The parasitic infection schistosomiasis afflicts over 200 million people and is clinically treated by a single drug - praziquantel (PZQ). Despite the fact that PZQ has served as a stalwart of anti-helminthic therapy for over three decades, it's molecular basis of action remains poorly understood. This roadblock prevents the rational design of alternative therapies and highlights the need for new approaches to study the parasitic flatworms that cause schistosomiasis. Towards this end, my thesis work has advanced the free living, non-parasitic planarian Dugesia japonica as an accessible laboratory model organism for studying flatworm gene function, identifying candidate druggable targets, and screening anti-parasitic lead compounds. The utility of this species derives in part from an unexpected phenology between regenerative outcomes in free living flatworms and lethality in parasitic species. These phenotypes were initially discovered through studies on the existing anti- schistosomal therapy, praziquantel, and I demonstrate that this phenology holds for a range of anti-schistosomal compounds with varying molecular targets and mechanisms of action. Capitalizing upon this phenology, experiments on the planarian D. japonica have yielded new insights into praziquantel's mechanism of action by linking the drug's efficacy to modulation of bioaminergic driven flatworm mobility. Expanding upon these initial findings in planarians, bioaminergic signaling was interrogated via pharmacological and genetic screens, revealing novel druggable targets (serotonin receptors) and lead compounds (ergot alkaloid derivatives) capable of subverting both planarian regeneration and parasite muscle function. Finally, given the predictive value of planarian regenerative outcomes in studying anti- parasitic therapies, I focused on understanding the regenerative patterning events that occur shortly after wounding. These studies demonstrate a crucial role for the CNS in determining regenerative outcomes, implicating a voltage operated Ca2+ channel isoform (Cav1B) and serotonin as key mediators of both "head" verses "tail" formation and flatworm muscle function. Collectively, the work presented in this thesis demonstrates the utility of a multi-species approach to resolve questions regarding the mechanism of action of the orphan drug praziquantel and to identify routes for novel anti-schistosomal drug development.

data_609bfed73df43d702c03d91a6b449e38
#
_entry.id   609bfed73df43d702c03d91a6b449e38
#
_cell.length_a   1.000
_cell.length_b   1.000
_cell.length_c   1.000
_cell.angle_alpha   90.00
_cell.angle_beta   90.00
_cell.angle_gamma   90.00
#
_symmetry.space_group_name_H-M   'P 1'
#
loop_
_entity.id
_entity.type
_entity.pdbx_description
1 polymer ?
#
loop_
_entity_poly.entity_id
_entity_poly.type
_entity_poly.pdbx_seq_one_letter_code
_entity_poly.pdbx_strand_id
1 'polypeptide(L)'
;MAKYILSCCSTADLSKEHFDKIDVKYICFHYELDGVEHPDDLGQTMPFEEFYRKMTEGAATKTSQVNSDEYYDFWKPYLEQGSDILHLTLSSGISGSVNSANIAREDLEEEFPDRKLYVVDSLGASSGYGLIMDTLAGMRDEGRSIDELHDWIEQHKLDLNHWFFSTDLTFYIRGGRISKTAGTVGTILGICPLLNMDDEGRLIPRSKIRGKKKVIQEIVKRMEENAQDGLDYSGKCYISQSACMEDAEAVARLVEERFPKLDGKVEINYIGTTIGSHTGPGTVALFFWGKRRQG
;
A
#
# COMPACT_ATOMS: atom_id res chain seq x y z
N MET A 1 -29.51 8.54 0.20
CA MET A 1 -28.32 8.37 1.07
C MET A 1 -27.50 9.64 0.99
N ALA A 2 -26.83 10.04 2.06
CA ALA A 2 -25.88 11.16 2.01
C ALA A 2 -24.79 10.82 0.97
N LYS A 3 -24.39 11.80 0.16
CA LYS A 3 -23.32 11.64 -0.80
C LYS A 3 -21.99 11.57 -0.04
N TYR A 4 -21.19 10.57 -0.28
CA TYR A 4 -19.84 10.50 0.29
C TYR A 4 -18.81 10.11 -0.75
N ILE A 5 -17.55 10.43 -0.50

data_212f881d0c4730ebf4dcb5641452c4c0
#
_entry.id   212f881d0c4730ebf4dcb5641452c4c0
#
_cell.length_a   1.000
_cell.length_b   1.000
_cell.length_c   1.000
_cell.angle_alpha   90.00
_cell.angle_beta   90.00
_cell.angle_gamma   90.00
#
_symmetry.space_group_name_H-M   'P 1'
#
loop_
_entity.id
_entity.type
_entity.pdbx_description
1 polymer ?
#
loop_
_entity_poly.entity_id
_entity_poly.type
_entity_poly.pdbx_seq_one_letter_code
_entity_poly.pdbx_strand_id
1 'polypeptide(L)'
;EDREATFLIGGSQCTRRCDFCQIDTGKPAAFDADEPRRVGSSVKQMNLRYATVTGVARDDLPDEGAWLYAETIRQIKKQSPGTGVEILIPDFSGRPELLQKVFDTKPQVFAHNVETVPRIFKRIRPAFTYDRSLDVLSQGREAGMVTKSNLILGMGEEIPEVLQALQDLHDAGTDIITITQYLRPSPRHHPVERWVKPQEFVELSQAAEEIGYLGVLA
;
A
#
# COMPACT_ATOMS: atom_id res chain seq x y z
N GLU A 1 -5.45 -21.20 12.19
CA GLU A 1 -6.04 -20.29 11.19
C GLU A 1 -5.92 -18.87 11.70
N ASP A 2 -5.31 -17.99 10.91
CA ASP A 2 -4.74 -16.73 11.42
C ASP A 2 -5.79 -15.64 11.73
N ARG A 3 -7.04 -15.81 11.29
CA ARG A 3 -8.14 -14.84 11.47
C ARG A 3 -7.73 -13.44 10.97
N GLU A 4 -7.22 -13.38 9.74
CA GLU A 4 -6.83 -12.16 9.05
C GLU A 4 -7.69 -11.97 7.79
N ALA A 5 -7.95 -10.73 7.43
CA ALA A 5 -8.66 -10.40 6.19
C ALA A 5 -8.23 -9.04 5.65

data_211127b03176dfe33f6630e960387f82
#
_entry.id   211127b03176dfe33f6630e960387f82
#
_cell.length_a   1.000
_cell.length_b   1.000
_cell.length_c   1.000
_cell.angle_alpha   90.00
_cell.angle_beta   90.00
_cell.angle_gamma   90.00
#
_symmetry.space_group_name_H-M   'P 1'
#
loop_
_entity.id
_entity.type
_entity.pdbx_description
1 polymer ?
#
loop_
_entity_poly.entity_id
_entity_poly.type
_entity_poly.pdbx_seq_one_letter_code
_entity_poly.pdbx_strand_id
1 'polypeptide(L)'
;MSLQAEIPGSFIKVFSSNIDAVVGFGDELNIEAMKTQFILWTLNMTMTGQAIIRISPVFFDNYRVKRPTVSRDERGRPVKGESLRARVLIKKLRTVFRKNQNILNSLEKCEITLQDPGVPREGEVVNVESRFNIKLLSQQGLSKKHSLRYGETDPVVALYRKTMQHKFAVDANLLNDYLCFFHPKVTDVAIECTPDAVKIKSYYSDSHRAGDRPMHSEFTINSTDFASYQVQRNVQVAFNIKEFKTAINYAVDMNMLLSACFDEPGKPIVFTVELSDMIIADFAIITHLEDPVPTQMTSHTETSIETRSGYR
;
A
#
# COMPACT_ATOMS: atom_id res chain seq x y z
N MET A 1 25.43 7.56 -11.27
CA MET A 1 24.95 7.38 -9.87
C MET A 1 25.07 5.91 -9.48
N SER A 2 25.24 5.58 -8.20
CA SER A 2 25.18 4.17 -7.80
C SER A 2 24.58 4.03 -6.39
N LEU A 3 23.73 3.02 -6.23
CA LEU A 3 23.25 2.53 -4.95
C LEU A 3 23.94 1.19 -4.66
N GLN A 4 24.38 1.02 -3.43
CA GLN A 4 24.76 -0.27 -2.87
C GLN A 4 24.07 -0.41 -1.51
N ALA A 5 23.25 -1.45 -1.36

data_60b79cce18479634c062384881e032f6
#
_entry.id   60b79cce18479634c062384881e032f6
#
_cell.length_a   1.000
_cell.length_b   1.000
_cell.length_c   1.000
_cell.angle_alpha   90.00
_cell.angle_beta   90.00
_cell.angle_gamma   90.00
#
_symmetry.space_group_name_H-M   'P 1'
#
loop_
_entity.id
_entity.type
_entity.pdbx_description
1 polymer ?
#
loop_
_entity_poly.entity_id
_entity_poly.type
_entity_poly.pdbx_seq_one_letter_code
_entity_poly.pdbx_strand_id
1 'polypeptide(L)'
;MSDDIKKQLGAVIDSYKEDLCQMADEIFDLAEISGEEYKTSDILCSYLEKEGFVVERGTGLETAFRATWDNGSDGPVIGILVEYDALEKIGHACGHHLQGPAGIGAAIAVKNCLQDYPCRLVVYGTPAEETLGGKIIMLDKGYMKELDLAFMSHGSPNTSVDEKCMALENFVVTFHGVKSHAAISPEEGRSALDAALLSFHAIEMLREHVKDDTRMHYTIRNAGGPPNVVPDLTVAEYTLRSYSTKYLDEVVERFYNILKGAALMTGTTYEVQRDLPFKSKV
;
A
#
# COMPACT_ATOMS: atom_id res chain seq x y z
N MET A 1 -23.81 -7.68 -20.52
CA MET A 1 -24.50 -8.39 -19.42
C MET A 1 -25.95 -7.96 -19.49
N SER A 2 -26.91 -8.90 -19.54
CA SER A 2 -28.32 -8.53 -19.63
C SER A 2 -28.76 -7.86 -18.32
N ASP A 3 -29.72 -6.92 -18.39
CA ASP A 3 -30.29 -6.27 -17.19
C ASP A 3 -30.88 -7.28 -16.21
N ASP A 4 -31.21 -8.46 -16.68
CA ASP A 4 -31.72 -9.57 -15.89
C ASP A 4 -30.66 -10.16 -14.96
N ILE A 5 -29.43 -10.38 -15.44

University of Minnesota Ph.D. dissertation. February 2015. Major: Pharmacology. Advisor: Jonathan Marchant. 1 computer file (PDF); x, 129 pages.
Identification of novel anti-schistosomal therapies through studies of orthologous pathways during planarian regeneration.
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